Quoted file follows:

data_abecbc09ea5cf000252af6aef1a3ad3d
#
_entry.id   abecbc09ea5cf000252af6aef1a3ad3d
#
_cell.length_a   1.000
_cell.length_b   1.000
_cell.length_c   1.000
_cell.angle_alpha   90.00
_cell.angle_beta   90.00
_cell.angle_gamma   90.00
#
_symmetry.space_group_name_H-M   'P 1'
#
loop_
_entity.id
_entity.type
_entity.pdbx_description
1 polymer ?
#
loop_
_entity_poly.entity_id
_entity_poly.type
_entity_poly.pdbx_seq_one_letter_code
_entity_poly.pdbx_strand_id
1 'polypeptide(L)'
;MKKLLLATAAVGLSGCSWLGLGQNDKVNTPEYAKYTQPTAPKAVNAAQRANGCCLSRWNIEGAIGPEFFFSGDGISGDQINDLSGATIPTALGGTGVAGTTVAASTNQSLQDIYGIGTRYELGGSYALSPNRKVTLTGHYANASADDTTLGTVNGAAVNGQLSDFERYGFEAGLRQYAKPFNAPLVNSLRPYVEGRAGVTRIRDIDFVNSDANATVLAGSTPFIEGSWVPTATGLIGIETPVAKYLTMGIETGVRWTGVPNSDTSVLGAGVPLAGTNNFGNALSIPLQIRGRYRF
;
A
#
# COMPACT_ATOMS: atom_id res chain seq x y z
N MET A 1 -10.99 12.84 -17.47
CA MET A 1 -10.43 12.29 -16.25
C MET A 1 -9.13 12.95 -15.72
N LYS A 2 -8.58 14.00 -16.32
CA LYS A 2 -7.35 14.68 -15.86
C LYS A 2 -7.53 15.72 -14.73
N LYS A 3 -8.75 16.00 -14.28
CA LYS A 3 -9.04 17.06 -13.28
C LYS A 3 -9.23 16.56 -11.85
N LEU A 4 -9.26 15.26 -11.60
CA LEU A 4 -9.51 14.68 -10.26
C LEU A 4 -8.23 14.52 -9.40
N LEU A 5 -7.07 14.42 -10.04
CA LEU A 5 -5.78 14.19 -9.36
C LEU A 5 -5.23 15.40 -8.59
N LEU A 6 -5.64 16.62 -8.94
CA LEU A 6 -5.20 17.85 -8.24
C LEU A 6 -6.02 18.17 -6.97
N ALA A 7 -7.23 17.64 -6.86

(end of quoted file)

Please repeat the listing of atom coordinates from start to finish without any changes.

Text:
data_abecbc09ea5cf000252af6aef1a3ad3d
#
_entry.id   abecbc09ea5cf000252af6aef1a3ad3d
#
_cell.length_a   1.000
_cell.length_b   1.000
_cell.length_c   1.000
_cell.angle_alpha   90.00
_cell.angle_beta   90.00
_cell.angle_gamma   90.00
#
_symmetry.space_group_name_H-M   'P 1'
#
loop_
_entity.id
_entity.type
_entity.pdbx_description
1 polymer ?
#
loop_
_entity_poly.entity_id
_entity_poly.type
_entity_poly.pdbx_seq_one_letter_code
_entity_poly.pdbx_strand_id
1 'polypeptide(L)'
;MKKLLLATAAVGLSGCSWLGLGQNDKVNTPEYAKYTQPTAPKAVNAAQRANGCCLSRWNIEGAIGPEFFFSGDGISGDQINDLSGATIPTALGGTGVAGTTVAASTNQSLQDIYGIGTRYELGGSYALSPNRKVTLTGHYANASADDTTLGTVNGAAVNGQLSDFERYGFEAGLRQYAKPFNAPLVNSLRPYVEGRAGVTRIRDIDFVNSDANATVLAGSTPFIEGSWVPTATGLIGIETPVAKYLTMGIETGVRWTGVPNSDTSVLGAGVPLAGTNNFGNALSIPLQIRGRYRF
;
A
#
# COMPACT_ATOMS: atom_id res chain seq x y z
N MET A 1 -10.99 12.84 -17.47
CA MET A 1 -10.43 12.29 -16.25
C MET A 1 -9.13 12.95 -15.72
N LYS A 2 -8.58 14.00 -16.32
CA LYS A 2 -7.35 14.68 -15.86
C LYS A 2 -7.53 15.72 -14.73
N LYS A 3 -8.75 16.00 -14.28
CA LYS A 3 -9.04 17.06 -13.28
C LYS A 3 -9.23 16.56 -11.85
N LEU A 4 -9.26 15.26 -11.60
CA LEU A 4 -9.51 14.68 -10.26
C LEU A 4 -8.23 14.52 -9.40
N LEU A 5 -7.07 14.42 -10.04
CA LEU A 5 -5.78 14.19 -9.36
C LEU A 5 -5.23 15.40 -8.59
N LEU A 6 -5.64 16.62 -8.94
CA LEU A 6 -5.20 17.85 -8.24
C LEU A 6 -6.02 18.17 -6.97
N ALA A 7 -7.23 17.64 -6.86